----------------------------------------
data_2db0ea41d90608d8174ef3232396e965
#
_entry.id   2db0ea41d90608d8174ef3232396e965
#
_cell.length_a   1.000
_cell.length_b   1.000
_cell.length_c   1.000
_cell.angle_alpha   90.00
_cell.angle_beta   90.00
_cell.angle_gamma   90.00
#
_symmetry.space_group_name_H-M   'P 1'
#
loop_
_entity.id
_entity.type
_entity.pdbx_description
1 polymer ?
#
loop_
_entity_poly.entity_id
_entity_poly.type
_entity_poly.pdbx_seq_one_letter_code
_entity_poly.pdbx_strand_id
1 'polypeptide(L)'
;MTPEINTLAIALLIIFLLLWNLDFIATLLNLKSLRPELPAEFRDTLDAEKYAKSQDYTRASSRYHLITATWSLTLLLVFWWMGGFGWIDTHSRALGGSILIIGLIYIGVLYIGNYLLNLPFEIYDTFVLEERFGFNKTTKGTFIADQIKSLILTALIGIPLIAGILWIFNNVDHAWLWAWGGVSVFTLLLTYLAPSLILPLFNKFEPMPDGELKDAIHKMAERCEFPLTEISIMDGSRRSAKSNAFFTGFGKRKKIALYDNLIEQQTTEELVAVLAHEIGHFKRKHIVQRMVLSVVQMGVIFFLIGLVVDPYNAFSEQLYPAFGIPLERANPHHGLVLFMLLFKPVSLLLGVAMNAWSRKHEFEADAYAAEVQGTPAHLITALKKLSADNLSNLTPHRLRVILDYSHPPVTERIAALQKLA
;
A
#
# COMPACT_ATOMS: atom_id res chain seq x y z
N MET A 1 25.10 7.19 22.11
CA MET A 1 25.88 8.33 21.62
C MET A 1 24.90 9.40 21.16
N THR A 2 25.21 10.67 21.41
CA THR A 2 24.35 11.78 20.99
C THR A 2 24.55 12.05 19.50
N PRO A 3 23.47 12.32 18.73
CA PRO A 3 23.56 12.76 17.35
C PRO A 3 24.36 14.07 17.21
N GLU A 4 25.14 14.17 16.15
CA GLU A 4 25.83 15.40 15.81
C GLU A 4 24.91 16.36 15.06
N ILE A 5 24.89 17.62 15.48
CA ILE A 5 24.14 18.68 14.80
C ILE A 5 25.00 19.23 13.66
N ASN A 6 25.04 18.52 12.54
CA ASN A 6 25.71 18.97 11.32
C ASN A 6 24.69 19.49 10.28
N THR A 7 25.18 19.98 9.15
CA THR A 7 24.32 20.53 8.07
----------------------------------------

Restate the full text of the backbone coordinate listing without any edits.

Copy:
data_2db0ea41d90608d8174ef3232396e965
#
_entry.id   2db0ea41d90608d8174ef3232396e965
#
_cell.length_a   1.000
_cell.length_b   1.000
_cell.length_c   1.000
_cell.angle_alpha   90.00
_cell.angle_beta   90.00
_cell.angle_gamma   90.00
#
_symmetry.space_group_name_H-M   'P 1'
#
loop_
_entity.id
_entity.type
_entity.pdbx_description
1 polymer ?
#
loop_
_entity_poly.entity_id
_entity_poly.type
_entity_poly.pdbx_seq_one_letter_code
_entity_poly.pdbx_strand_id
1 'polypeptide(L)'
;MTPEINTLAIALLIIFLLLWNLDFIATLLNLKSLRPELPAEFRDTLDAEKYAKSQDYTRASSRYHLITATWSLTLLLVFWWMGGFGWIDTHSRALGGSILIIGLIYIGVLYIGNYLLNLPFEIYDTFVLEERFGFNKTTKGTFIADQIKSLILTALIGIPLIAGILWIFNNVDHAWLWAWGGVSVFTLLLTYLAPSLILPLFNKFEPMPDGELKDAIHKMAERCEFPLTEISIMDGSRRSAKSNAFFTGFGKRKKIALYDNLIEQQTTEELVAVLAHEIGHFKRKHIVQRMVLSVVQMGVIFFLIGLVVDPYNAFSEQLYPAFGIPLERANPHHGLVLFMLLFKPVSLLLGVAMNAWSRKHEFEADAYAAEVQGTPAHLITALKKLSADNLSNLTPHRLRVILDYSHPPVTERIAALQKLA
;
A
#
# COMPACT_ATOMS: atom_id res chain seq x y z
N MET A 1 25.10 7.19 22.11
CA MET A 1 25.88 8.33 21.62
C MET A 1 24.90 9.40 21.16
N THR A 2 25.21 10.67 21.41
CA THR A 2 24.35 11.78 20.99
C THR A 2 24.55 12.05 19.50
N PRO A 3 23.47 12.32 18.73
CA PRO A 3 23.56 12.76 17.35
C PRO A 3 24.36 14.07 17.21
N GLU A 4 25.14 14.17 16.15
CA GLU A 4 25.83 15.40 15.81
C GLU A 4 24.91 16.36 15.06
N ILE A 5 24.89 17.62 15.48
CA ILE A 5 24.14 18.68 14.80
C ILE A 5 25.00 19.23 13.66
N ASN A 6 25.04 18.52 12.54
CA ASN A 6 25.71 18.97 11.32
C ASN A 6 24.69 19.49 10.28
N THR A 7 25.18 19.98 9.15
CA THR A 7 24.32 20.53 8.07